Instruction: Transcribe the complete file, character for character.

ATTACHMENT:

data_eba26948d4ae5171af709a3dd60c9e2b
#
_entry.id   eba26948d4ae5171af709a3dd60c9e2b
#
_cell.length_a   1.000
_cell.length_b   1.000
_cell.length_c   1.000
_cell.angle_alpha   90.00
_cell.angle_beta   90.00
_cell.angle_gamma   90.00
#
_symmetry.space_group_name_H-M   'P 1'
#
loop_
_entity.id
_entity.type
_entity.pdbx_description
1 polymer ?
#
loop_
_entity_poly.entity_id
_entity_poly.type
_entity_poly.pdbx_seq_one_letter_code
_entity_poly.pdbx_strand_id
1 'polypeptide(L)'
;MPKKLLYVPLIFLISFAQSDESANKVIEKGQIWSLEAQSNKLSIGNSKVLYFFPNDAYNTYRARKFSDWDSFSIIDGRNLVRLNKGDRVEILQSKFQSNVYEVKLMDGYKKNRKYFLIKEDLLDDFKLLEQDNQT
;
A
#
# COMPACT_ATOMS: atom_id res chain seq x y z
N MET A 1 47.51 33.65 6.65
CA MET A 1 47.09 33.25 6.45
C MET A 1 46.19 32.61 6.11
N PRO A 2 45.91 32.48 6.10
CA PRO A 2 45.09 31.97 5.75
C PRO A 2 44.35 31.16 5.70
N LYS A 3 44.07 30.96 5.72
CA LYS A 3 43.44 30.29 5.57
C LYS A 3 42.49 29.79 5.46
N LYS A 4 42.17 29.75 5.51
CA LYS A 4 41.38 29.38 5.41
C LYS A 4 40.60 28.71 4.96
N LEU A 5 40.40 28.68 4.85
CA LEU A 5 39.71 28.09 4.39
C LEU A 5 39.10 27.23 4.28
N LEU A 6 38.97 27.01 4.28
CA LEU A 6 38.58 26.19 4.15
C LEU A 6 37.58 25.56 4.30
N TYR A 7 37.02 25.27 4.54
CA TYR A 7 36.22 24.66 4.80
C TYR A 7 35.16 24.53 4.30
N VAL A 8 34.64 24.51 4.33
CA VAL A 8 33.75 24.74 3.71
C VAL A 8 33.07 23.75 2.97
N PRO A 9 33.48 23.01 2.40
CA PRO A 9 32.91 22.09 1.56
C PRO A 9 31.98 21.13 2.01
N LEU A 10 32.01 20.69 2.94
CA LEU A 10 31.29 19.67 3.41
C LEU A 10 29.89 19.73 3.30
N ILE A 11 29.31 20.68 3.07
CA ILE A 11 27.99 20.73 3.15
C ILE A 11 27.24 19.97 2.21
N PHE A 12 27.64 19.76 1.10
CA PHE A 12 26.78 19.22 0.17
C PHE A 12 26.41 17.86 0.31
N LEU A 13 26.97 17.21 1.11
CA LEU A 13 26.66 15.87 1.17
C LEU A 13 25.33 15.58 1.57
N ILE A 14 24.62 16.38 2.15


data_eba26948d4ae5171af709a3dd60c9e2b
#
_entry.id   eba26948d4ae5171af709a3dd60c9e2b
#
_cell.length_a   1.000
_cell.length_b   1.000
_cell.length_c   1.000
_cell.angle_alpha   90.00
_cell.angle_beta   90.00
_cell.angle_gamma   90.00
#
_symmetry.space_group_name_H-M   'P 1'
#
loop_
_entity.id
_entity.type
_entity.pdbx_description
1 polymer ?
#
loop_
_entity_poly.entity_id
_entity_poly.type
_entity_poly.pdbx_seq_one_letter_code
_entity_poly.pdbx_strand_id
1 'polypeptide(L)'
;MPKKLLYVPLIFLISFAQSDESANKVIEKGQIWSLEAQSNKLSIGNSKVLYFFPNDAYNTYRARKFSDWDSFSIIDGRNLVRLNKGDRVEILQSKFQSNVYEVKLMDGYKKNRKYFLIKEDLLDDFKLLEQDNQT
;
A
#
# COMPACT_ATOMS: atom_id res chain seq x y z
N MET A 1 47.51 33.65 6.65
CA MET A 1 47.09 33.25 6.45
C MET A 1 46.19 32.61 6.11
N PRO A 2 45.91 32.48 6.10
CA PRO A 2 45.09 31.97 5.75
C PRO A 2 44.35 31.16 5.70
N LYS A 3 44.07 30.96 5.72
CA LYS A 3 43.44 30.29 5.57
C LYS A 3 42.49 29.79 5.46
N LYS A 4 42.17 29.75 5.51
CA LYS A 4 41.38 29.38 5.41
C LYS A 4 40.60 28.71 4.96
N LEU A 5 40.40 28.68 4.85
CA LEU A 5 39.71 28.09 4.39
C LEU A 5 39.10 27.23 4.28
N LEU A 6 38.97 27.01 4.28
CA LEU A 6 38.58 26.19 4.15
C LEU A 6 37.58 25.56 4.30
N TYR A 7 37.02 25.27 4.54
CA TYR A 7 36.22 24.66 4.80
C TYR A 7 35.16 24.53 4.30
N VAL A 8 34.64 24.51 4.33
CA VAL A 8 33.75 24.74 3.71
C VAL A 8 33.07 23.75 2.97
N PRO A 9 33.48 23.01 2.40
CA PRO A 9 32.91 22.09 1.56
C PRO A 9 31.98 21.13 2.01
N LEU A 10 32.01 20.69 2.94
CA LEU A 10 31.29 19.67 3.41
C LEU A 10 29.89 19.73 3.30
N ILE A 11 29.31 20.68 3.07
CA ILE A 11 27.99 20.73 3.15
C ILE A 11 27.24 19.97 2.21
N PHE A 12 27.64 19.76 1.10
CA PHE A 12 26.78 19.22 0.17
C PHE A 12 26.41 17.86 0.31
N LEU A 13 26.97 17.21 1.11
CA LEU A 13 26.66 15.87 1.17
C LEU A 13 25.33 15.58 1.57
N ILE A 14 24.62 16.38 2.15